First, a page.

When most of us picture drug dealers, we don't imagine someone like Almeda Sullivan, a former teacher's aide at a Cherry Creek middle school.
But at a preliminary hearing yesterday, she was treated like a serious criminal, and the arrest affidavit on view below explains why. Sullivan is accused of supplying prescription drugs that were directly related to the overdose deaths of four people between the ages of nineteen and 28. Continue for photos, video and the startling details.
Things began to unravel for Sullivan following the October 2011 death of Carter Higdon, 21, at her 7250 Bentley Circle townhouse in Centennial.
In the affidavit, Sullivan is quoted as telling investigators with the Arapahoe County Sheriff's Office that Higdon, who she described as a longtime friend despite the disparity in their ages (she was 48 at the time), had stayed over at her place and seemed fine when she left to take her daughter to a track meet. When she returned, however, she noticed that he was foaming at the mouth and couldn't revive him.
This story fell apart after Sullivan's daughter revealed she'd actually been taken to the track meet by the mother of a friend at whose home she'd stayed the previous night. Moreover, Sullivan had phoned Higdon's mother and stepfather before alerting authorities about his condition. They were the ones who insisted she dial 911, the report maintains.
More eyebrows were raised after the autopsy on Higdon, which suggested that he had died as many as eighteen hours earlier than Sullivan claimed. The analysis also showed a lethal cocktail of drugs and alcohol in his system, including Oxymorphone, an Oxycontin relative that he may have snorted, judging from a residue-tainted straw found in his possession.
Turns out this wasn't Higdon's first OD: The previous one had taken place back in 2007, shortly after he'd visited Sullivan. Subsequent tips suggested that Sullivan, who had a background in respiratory care and other health-care related specialties (she also worked at West Middle School in 2004 and 2005), was dealing prescription drugs, as well as marijuana.
After she allegedly sold narcotics to undercover cops, investigators obtained a search warrant and seized pills aplenty, as well as documents listing prices.
Meanwhile, ACSO personnel made another disturbing discovery: Someone else had died from an overdose at Sullivan's place.
Continue for more about the case against Almeda Sullivan, including photos, a video and the arrest warrant. Back in January 2008, Sullivan's daughter discovered the body of Sierra Cochran, eighteen. She, too, had a wide variety of drugs in her bloodstream, including Oxycodone. An autopsy indicated that she'd expired over a day before she was found.
More digging revealed another pair of overdoses with ties to Sullivan just a month after Cochran's passing. Lindsey Saidy, 28, OD'd at the Englewood home of her dad and stepmom. And on the same day Saidy's death was revealed, authorities discovered that twenty-year-old Martynas Simanskas, nicknamed "Tez," had succumbed to the effects of Oxycodone, Oxymorphone and more. He died at the home of a friend in Centennial, Sullivan's hometown.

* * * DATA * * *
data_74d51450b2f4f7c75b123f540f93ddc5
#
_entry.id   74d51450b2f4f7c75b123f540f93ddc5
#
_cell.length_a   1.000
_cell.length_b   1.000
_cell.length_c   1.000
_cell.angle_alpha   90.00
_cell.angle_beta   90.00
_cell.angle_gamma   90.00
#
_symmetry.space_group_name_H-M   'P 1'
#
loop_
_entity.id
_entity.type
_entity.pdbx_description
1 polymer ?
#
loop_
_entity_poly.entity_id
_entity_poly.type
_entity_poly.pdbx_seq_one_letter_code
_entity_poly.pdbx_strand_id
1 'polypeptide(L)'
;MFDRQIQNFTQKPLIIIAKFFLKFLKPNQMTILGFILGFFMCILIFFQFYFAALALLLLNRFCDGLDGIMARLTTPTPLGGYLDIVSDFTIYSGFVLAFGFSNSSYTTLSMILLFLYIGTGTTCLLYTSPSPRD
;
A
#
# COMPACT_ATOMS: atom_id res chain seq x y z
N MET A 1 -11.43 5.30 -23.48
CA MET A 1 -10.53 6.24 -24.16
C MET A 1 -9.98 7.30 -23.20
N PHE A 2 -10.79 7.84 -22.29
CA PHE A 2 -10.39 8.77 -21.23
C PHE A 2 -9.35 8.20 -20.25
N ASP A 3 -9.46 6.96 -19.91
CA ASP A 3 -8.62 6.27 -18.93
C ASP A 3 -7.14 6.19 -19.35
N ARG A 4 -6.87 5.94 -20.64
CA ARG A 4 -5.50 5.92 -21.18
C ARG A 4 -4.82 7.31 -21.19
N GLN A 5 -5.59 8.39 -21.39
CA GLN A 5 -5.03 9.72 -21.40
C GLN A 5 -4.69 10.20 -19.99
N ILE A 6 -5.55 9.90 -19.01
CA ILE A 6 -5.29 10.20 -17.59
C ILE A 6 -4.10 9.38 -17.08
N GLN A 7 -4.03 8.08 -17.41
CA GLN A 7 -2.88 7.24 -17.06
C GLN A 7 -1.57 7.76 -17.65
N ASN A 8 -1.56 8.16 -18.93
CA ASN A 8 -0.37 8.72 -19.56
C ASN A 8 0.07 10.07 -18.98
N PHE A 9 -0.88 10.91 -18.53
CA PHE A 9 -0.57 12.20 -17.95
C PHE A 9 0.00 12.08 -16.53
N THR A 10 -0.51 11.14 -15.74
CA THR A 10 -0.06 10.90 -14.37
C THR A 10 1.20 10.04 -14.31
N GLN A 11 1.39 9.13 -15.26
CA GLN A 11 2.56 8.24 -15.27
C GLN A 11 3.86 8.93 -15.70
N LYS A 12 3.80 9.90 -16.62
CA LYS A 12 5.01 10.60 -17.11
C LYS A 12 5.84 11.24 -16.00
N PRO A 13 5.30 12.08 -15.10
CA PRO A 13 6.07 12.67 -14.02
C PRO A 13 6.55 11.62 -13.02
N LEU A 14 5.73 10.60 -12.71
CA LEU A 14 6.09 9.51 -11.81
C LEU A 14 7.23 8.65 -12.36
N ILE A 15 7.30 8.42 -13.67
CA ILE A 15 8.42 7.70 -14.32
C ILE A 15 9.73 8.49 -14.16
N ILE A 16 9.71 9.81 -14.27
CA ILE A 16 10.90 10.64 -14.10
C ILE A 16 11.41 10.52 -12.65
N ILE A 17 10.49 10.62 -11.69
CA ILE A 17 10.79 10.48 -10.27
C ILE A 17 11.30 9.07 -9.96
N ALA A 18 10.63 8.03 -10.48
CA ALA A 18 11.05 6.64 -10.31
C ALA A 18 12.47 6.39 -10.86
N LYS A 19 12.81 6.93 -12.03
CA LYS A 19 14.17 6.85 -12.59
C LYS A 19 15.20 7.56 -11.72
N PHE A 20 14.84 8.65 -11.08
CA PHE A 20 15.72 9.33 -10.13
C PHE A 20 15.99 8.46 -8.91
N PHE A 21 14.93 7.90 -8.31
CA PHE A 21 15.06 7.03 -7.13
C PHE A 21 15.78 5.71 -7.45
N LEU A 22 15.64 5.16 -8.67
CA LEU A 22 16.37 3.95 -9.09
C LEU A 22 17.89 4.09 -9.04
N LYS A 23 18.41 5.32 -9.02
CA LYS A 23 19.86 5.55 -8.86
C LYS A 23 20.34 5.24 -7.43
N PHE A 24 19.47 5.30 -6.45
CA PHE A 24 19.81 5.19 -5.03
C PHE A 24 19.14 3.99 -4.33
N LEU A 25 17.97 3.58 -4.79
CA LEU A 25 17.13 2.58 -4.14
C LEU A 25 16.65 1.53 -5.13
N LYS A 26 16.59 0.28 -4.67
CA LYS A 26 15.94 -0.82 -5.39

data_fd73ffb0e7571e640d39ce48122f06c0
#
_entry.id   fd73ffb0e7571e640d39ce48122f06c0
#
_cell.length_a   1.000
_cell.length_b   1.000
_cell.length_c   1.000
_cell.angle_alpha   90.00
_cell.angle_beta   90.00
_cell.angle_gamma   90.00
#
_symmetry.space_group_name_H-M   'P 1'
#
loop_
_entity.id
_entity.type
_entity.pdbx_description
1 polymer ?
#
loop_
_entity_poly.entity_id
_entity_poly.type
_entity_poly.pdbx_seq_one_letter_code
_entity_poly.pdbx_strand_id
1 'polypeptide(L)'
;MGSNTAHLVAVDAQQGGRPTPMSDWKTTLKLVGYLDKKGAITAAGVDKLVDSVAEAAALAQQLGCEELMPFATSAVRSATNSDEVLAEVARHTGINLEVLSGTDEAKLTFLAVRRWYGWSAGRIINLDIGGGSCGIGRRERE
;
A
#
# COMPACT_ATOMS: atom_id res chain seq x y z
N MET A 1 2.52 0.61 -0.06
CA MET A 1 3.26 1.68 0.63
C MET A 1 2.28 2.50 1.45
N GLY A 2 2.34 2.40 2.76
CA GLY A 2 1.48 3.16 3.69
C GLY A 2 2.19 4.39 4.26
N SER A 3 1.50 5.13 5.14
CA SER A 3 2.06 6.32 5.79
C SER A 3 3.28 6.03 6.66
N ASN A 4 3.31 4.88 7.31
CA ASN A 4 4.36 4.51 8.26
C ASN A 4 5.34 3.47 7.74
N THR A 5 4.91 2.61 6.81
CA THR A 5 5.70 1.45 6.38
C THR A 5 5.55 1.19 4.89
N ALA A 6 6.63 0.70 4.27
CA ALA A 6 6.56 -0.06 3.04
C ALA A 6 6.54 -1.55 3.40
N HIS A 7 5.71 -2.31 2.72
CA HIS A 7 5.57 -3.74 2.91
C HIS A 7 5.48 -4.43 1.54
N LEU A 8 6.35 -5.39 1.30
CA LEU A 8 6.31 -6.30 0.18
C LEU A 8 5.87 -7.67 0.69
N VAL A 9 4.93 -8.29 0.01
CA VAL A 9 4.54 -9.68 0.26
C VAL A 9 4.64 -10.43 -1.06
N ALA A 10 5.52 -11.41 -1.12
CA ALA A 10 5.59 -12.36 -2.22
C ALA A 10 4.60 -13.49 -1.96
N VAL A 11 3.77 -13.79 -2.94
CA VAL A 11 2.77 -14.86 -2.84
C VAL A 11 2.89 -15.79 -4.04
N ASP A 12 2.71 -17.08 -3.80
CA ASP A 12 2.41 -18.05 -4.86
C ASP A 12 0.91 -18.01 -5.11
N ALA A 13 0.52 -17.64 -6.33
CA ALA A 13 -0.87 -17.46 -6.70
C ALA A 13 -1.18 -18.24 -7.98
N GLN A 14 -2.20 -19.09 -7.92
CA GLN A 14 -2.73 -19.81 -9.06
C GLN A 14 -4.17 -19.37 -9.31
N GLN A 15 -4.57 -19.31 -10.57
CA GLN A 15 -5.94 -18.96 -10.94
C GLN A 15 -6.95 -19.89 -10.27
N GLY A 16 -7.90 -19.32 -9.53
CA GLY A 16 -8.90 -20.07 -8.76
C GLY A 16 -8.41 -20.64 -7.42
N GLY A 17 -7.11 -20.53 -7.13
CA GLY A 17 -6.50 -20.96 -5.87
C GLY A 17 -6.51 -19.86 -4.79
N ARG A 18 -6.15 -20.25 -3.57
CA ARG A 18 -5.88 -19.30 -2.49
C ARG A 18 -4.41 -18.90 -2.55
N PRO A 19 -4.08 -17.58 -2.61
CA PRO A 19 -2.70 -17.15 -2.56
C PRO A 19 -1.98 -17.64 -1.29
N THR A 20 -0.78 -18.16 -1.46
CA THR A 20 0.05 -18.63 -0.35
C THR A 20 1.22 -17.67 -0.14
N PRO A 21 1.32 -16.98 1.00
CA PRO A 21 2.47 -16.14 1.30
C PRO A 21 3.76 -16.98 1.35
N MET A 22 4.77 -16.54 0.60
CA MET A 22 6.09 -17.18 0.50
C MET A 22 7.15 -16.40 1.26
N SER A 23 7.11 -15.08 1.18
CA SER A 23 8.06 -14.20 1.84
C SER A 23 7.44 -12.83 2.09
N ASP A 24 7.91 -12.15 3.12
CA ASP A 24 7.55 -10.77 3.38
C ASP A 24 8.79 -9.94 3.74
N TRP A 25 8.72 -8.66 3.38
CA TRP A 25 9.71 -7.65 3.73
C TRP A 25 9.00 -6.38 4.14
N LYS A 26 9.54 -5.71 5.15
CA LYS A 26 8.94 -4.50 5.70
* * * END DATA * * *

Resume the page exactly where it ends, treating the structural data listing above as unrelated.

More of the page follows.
Proximity wasn't the only indicator that Simanskas knew Sullivan. Phone records indicated that he'd called her the night before he died. And one of Saidy's relatives told ACSO reps that Lindsey had known Sullivan as well.
Were these four Sullivan's only customers. That's doubtful given the volume of pills she purchased over the years: an estimated 21,580, many of them allegedly obtained through the use of phony names.
Expect to learn more about these apparent schemes as her prosecution moves forward.
Below, see a larger version of Sullivan's mug shot, followed by a 7News report from last July, when news of her arrest first broke, and the original arrest warrant.
Send your story tips to the author, Michael Roberts.
More from our Colorado Crimes archive circa July 2013: "Jeffrey Johnston, veteran Littleton cop -- and ecstasy dealer on the side?"
Keep Westword Free... Since we started Westword, it has been defined as the free, independent voice of Denver, and we would like to keep it that way. Offering our readers free access to incisive coverage of local news, food and culture. Producing stories on everything from political scandals to the hottest new bands, with gutsy reporting, stylish writing, and staffers who've won everything from the Society of Professional Journalists' Sigma Delta Chi feature-writing award to the Casey Medal for Meritorious Journalism. But with local journalism's existence under siege and advertising revenue setbacks having a larger impact, it is important now more than ever for us to rally support behind funding our local journalism. You can help by participating in our "I Support" membership program, allowing us to keep covering Denver with no paywalls.